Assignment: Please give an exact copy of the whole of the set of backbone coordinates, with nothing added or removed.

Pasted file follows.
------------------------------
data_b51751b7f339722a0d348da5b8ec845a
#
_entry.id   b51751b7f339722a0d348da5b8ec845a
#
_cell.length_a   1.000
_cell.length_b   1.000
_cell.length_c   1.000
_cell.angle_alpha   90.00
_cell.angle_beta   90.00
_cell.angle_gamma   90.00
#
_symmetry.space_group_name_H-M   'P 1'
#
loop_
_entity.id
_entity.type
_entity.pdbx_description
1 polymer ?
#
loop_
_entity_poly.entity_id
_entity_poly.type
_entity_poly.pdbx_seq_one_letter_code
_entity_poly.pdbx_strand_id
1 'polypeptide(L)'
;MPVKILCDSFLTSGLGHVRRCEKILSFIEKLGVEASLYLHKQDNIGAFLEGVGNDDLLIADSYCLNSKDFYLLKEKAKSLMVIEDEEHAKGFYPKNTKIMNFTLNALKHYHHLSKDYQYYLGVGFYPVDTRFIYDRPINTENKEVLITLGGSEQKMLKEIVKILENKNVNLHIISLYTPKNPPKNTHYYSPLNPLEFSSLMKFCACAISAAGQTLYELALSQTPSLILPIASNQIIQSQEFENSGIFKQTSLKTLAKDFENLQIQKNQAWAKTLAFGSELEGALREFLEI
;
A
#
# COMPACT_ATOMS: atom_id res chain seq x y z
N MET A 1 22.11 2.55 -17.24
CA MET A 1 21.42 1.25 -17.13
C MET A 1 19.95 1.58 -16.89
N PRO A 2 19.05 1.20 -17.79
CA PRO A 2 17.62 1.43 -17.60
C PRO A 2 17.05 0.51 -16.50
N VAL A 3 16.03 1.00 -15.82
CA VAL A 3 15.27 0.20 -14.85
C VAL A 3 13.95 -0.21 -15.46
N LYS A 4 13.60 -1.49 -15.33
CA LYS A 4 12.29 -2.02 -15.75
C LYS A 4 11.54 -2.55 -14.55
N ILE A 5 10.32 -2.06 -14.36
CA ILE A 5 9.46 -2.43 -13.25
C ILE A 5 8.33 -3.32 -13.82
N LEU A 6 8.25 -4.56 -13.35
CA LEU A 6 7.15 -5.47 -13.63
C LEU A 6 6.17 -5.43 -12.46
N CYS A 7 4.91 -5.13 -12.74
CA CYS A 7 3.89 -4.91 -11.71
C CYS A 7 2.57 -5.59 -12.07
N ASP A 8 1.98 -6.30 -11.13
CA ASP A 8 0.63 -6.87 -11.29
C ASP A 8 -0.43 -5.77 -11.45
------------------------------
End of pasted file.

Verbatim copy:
data_b51751b7f339722a0d348da5b8ec845a
#
_entry.id   b51751b7f339722a0d348da5b8ec845a
#
_cell.length_a   1.000
_cell.length_b   1.000
_cell.length_c   1.000
_cell.angle_alpha   90.00
_cell.angle_beta   90.00
_cell.angle_gamma   90.00
#
_symmetry.space_group_name_H-M   'P 1'
#
loop_
_entity.id
_entity.type
_entity.pdbx_description
1 polymer ?
#
loop_
_entity_poly.entity_id
_entity_poly.type
_entity_poly.pdbx_seq_one_letter_code
_entity_poly.pdbx_strand_id
1 'polypeptide(L)'
;MPVKILCDSFLTSGLGHVRRCEKILSFIEKLGVEASLYLHKQDNIGAFLEGVGNDDLLIADSYCLNSKDFYLLKEKAKSLMVIEDEEHAKGFYPKNTKIMNFTLNALKHYHHLSKDYQYYLGVGFYPVDTRFIYDRPINTENKEVLITLGGSEQKMLKEIVKILENKNVNLHIISLYTPKNPPKNTHYYSPLNPLEFSSLMKFCACAISAAGQTLYELALSQTPSLILPIASNQIIQSQEFENSGIFKQTSLKTLAKDFENLQIQKNQAWAKTLAFGSELEGALREFLEI
;
A
#
# COMPACT_ATOMS: atom_id res chain seq x y z
N MET A 1 22.11 2.55 -17.24
CA MET A 1 21.42 1.25 -17.13
C MET A 1 19.95 1.58 -16.89
N PRO A 2 19.05 1.20 -17.79
CA PRO A 2 17.62 1.43 -17.60
C PRO A 2 17.05 0.51 -16.50
N VAL A 3 16.03 1.00 -15.82
CA VAL A 3 15.27 0.20 -14.85
C VAL A 3 13.95 -0.21 -15.46
N LYS A 4 13.60 -1.49 -15.33
CA LYS A 4 12.29 -2.02 -15.75
C LYS A 4 11.54 -2.55 -14.55
N ILE A 5 10.32 -2.06 -14.36
CA ILE A 5 9.46 -2.43 -13.25
C ILE A 5 8.33 -3.32 -13.82
N LEU A 6 8.25 -4.56 -13.35
CA LEU A 6 7.15 -5.47 -13.63
C LEU A 6 6.17 -5.43 -12.46
N CYS A 7 4.91 -5.13 -12.74
CA CYS A 7 3.89 -4.91 -11.71
C CYS A 7 2.57 -5.59 -12.07
N ASP A 8 1.98 -6.30 -11.13
CA ASP A 8 0.63 -6.87 -11.29
C ASP A 8 -0.43 -5.77 -11.45